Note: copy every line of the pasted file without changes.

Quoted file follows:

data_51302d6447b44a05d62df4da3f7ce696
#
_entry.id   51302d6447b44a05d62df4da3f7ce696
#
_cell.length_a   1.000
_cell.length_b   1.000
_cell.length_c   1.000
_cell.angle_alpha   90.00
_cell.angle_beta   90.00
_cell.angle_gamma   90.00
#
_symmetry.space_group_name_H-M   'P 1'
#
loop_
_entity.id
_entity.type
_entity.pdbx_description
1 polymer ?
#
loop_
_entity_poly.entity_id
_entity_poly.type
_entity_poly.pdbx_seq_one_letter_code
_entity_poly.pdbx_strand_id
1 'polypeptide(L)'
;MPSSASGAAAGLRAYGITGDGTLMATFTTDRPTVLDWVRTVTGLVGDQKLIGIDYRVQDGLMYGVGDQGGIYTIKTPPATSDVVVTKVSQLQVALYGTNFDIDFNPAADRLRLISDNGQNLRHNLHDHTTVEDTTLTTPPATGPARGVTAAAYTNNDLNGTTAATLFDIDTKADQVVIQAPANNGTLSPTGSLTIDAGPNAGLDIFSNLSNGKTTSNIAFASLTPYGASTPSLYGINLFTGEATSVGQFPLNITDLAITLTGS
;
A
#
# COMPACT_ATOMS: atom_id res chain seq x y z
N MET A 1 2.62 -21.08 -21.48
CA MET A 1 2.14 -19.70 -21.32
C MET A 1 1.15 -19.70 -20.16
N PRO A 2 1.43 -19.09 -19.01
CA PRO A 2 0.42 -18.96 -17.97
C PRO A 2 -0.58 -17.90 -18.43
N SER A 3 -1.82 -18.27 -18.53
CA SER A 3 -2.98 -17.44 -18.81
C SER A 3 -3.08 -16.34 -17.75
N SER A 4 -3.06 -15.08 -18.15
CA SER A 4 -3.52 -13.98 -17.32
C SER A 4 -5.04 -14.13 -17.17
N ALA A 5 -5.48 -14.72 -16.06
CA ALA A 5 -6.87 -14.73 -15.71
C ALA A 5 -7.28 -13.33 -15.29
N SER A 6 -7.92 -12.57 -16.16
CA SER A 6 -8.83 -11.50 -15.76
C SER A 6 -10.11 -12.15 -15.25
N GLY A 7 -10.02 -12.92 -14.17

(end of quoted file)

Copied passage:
data_51302d6447b44a05d62df4da3f7ce696
#
_entry.id   51302d6447b44a05d62df4da3f7ce696
#
_cell.length_a   1.000
_cell.length_b   1.000
_cell.length_c   1.000
_cell.angle_alpha   90.00
_cell.angle_beta   90.00
_cell.angle_gamma   90.00
#
_symmetry.space_group_name_H-M   'P 1'
#
loop_
_entity.id
_entity.type
_entity.pdbx_description
1 polymer ?
#
loop_
_entity_poly.entity_id
_entity_poly.type
_entity_poly.pdbx_seq_one_letter_code
_entity_poly.pdbx_strand_id
1 'polypeptide(L)'
;MPSSASGAAAGLRAYGITGDGTLMATFTTDRPTVLDWVRTVTGLVGDQKLIGIDYRVQDGLMYGVGDQGGIYTIKTPPATSDVVVTKVSQLQVALYGTNFDIDFNPAADRLRLISDNGQNLRHNLHDHTTVEDTTLTTPPATGPARGVTAAAYTNNDLNGTTAATLFDIDTKADQVVIQAPANNGTLSPTGSLTIDAGPNAGLDIFSNLSNGKTTSNIAFASLTPYGASTPSLYGINLFTGEATSVGQFPLNITDLAITLTGS
;
A
#
# COMPACT_ATOMS: atom_id res chain seq x y z
N MET A 1 2.62 -21.08 -21.48
CA MET A 1 2.14 -19.70 -21.32
C MET A 1 1.15 -19.70 -20.16
N PRO A 2 1.43 -19.09 -19.01
CA PRO A 2 0.42 -18.96 -17.97
C PRO A 2 -0.58 -17.90 -18.43
N SER A 3 -1.82 -18.27 -18.53
CA SER A 3 -2.98 -17.44 -18.81
C SER A 3 -3.08 -16.34 -17.75
N SER A 4 -3.06 -15.08 -18.15
CA SER A 4 -3.52 -13.98 -17.32
C SER A 4 -5.04 -14.13 -17.17
N ALA A 5 -5.48 -14.72 -16.06
CA ALA A 5 -6.87 -14.73 -15.71
C ALA A 5 -7.28 -13.33 -15.29
N SER A 6 -7.92 -12.57 -16.16
CA SER A 6 -8.83 -11.50 -15.76
C SER A 6 -10.11 -12.15 -15.25
N GLY A 7 -10.02 -12.92 -14.17